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Topic: What disc did you have in last (and what did you think)? Post ReplyPost New Topic
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Robbie Parry
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Joined: 17 June 2007
Location: United Kingdom
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Posted: 24 March 2014 at 6:57am | IP Logged | 1 post reply

Shaun, I have given up on films. I find it easier to give up on a film that airs on free TV (well, relatively free, given us Brits pay 140+ a year for a TV licence). When I've rented or paid for a DVD, I *have* to finish it most of the time. It's easy to switch off when a TV channel is airing it, but paying for a DVD makes it different.

You make some valid points. One really could have done with a pen and piece of paper to keep track of it all. At one point in the film, I did have to ask myself, "Which level are they on now?" It does require a high level of alertness/concentration, akin to driving a train. Dreams within dreams within dreams and keeping track of it all gave my mind a workout!
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Shaun Barry
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Posted: 24 March 2014 at 7:06am | IP Logged | 2 post reply


(I hear you, Robbie... I applaud you for sticking through it, and I don't knock you if you enjoyed it! I just distinctly remember thinking, "This movie's wasting my time," when I tried to give it a shot.)

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Stephen Churay
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Posted: 24 March 2014 at 8:45pm | IP Logged | 3 post reply

THE COUNSELOR- Weird movie. Well acted but no real beginning, no
real end and nothing but a mess in between. However, if you want to
know what sick twisted stuff can happen to middle men in a Cartel
drug deal, this is for you. Personally, this is a case where I feel I lost
two hours of my life that can never be returned.
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Thom Price
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Posted: 24 March 2014 at 8:51pm | IP Logged | 4 post reply

The talk of Mel Brooks reminded me that I don't think I've watched any of his movies, other than YOUNG FRANKENSTEIN, in quite a while.  So I watched HIGH ANXIETY.  I can see why I loved this as a kid, although now I found it no more than intermittently amusing. The PSYCHO shower parody and the attack of THE BIRDS were pretty darn funny, as were Harvey Korman and Cloris Leachman.  Madeline Kahn was mostly wasted.
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John Byrne
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Posted: 25 March 2014 at 5:50am | IP Logged | 5 post reply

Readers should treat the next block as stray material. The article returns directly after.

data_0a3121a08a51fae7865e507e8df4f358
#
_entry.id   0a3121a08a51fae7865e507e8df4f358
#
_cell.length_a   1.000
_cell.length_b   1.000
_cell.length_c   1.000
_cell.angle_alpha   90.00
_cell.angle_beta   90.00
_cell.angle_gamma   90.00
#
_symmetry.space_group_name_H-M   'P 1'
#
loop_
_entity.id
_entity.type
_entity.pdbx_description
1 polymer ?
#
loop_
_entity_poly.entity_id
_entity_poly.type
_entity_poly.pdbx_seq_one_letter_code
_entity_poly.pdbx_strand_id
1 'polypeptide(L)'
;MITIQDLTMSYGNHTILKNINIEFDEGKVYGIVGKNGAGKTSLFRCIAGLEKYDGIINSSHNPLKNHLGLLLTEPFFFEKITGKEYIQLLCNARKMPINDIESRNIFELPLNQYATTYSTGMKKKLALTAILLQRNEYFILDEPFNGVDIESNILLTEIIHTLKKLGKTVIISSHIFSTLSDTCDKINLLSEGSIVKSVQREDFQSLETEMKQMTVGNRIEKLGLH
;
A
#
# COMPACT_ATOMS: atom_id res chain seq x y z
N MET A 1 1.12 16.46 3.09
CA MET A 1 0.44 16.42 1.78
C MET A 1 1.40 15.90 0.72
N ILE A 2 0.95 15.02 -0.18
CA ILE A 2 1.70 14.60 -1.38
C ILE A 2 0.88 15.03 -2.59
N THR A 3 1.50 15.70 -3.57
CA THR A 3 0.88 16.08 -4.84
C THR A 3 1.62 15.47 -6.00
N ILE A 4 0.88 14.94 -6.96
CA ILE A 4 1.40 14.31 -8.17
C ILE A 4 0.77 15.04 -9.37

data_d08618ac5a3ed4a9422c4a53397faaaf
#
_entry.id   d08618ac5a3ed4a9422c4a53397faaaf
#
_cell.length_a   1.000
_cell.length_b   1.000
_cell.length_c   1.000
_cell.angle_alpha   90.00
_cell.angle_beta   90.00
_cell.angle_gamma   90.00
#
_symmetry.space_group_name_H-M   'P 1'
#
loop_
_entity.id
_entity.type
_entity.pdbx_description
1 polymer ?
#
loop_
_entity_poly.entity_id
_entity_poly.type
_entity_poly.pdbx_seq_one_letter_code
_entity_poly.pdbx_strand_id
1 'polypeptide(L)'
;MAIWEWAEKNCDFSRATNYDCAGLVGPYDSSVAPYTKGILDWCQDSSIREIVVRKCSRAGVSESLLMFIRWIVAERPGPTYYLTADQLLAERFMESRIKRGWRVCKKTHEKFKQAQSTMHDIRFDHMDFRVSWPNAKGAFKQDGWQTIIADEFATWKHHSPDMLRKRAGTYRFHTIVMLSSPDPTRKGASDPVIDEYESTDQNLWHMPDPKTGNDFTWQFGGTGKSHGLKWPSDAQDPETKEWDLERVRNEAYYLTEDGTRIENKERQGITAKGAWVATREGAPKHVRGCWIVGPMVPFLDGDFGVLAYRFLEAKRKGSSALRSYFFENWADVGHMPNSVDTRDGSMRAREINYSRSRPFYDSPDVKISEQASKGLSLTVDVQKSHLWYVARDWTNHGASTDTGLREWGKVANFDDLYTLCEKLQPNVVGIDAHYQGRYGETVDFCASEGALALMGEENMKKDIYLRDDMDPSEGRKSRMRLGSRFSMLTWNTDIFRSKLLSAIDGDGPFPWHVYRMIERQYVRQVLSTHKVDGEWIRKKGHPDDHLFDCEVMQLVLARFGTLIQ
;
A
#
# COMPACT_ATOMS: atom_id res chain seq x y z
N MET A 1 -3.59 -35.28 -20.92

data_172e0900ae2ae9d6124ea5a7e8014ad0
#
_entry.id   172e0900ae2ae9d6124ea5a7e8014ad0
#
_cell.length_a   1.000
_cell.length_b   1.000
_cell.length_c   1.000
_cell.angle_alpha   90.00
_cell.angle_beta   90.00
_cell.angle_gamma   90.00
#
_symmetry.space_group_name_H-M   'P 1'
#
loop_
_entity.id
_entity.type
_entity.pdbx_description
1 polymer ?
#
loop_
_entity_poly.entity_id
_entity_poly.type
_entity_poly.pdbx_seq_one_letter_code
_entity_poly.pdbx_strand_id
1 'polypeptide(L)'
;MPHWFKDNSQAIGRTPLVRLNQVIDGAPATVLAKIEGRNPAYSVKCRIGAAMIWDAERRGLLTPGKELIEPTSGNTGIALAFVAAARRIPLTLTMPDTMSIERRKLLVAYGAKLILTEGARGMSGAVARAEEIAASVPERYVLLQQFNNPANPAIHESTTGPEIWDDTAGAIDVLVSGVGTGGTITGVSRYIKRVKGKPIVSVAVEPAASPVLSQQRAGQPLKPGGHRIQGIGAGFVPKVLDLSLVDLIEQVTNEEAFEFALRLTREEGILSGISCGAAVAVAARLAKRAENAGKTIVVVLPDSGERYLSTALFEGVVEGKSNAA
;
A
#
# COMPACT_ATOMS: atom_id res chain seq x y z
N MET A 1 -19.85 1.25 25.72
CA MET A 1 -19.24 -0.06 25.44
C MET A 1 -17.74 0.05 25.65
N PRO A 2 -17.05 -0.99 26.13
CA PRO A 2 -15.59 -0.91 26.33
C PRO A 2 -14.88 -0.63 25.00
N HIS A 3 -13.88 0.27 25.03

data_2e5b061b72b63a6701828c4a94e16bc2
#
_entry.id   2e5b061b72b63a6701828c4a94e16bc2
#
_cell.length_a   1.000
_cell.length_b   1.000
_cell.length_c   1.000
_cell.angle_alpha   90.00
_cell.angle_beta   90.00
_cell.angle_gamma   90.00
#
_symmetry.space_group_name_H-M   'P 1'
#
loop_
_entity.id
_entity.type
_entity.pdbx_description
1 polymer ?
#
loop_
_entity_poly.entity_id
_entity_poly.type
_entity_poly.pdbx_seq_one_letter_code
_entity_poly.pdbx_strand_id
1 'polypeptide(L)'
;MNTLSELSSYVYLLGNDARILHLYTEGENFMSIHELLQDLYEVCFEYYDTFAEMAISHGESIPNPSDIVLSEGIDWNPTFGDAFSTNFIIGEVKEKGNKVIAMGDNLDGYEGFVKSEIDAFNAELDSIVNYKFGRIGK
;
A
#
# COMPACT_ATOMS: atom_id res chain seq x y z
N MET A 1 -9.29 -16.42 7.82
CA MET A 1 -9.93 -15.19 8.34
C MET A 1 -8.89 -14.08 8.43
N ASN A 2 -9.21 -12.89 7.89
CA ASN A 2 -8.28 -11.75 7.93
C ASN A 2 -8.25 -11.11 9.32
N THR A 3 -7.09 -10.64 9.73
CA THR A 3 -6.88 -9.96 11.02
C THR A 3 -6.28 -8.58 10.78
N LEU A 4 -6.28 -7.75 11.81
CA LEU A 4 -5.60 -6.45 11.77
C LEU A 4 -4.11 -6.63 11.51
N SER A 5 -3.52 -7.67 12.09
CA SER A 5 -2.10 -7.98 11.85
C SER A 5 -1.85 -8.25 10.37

The talk of Mel Brooks reminded me that I don't think I've watched any of his movies, other than YOUNG FRANKENSTEIN, in quite a while. So I watched HIGH ANXIETY. I can see why I loved this as a kid, although now I found it no more than intermittently amusing. The PSYCHO shower parody and the attack of THE BIRDS were pretty darn funny, as were Harvey Korman and Cloris Leachman. Madeline Kahn was mostly wasted.

In THE ADVENTURE OF SHERLOCK HOLMES SMARTER BROTHER, we see Wilder without Brooks. In HIGH ANXIETY, we see Brooks without Wilder.

I think it is somewhat telling that if we take the best parts of each of those films, few as they are, and meld them together, we begin to approach something like YOUNG FRANKENSTEIN. Clearly there was a synergy in Brooks/Wilder that is not to be found in each alone.

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Vinny Valenti
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Posted: 25 March 2014 at 8:13am | IP Logged | 6 post reply

"THE HANGOVER III
Not having seen all of the other two, I'm not sure why I decided to pause
when I landed on this while surfing tonight. But, it kept me moderately
entertained for the full 100 minutes or so of its running time, so I guess
there must be something there."

Huh. I thought that HANGOVER III was terrible, the worst of the series (for
starters, there was no actual hangover in it). I did greatly enjoy the first, and
the second to a lesser degree. I guess that with fresh eyes the formula would
not appear to be overplayed so you could enjoy it more for what it was.
Makes me wonder if you'd like the first two more or less than the third?
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Matt Reed
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Joined: 16 April 2004
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Posted: 25 March 2014 at 8:40am | IP Logged | 7 post reply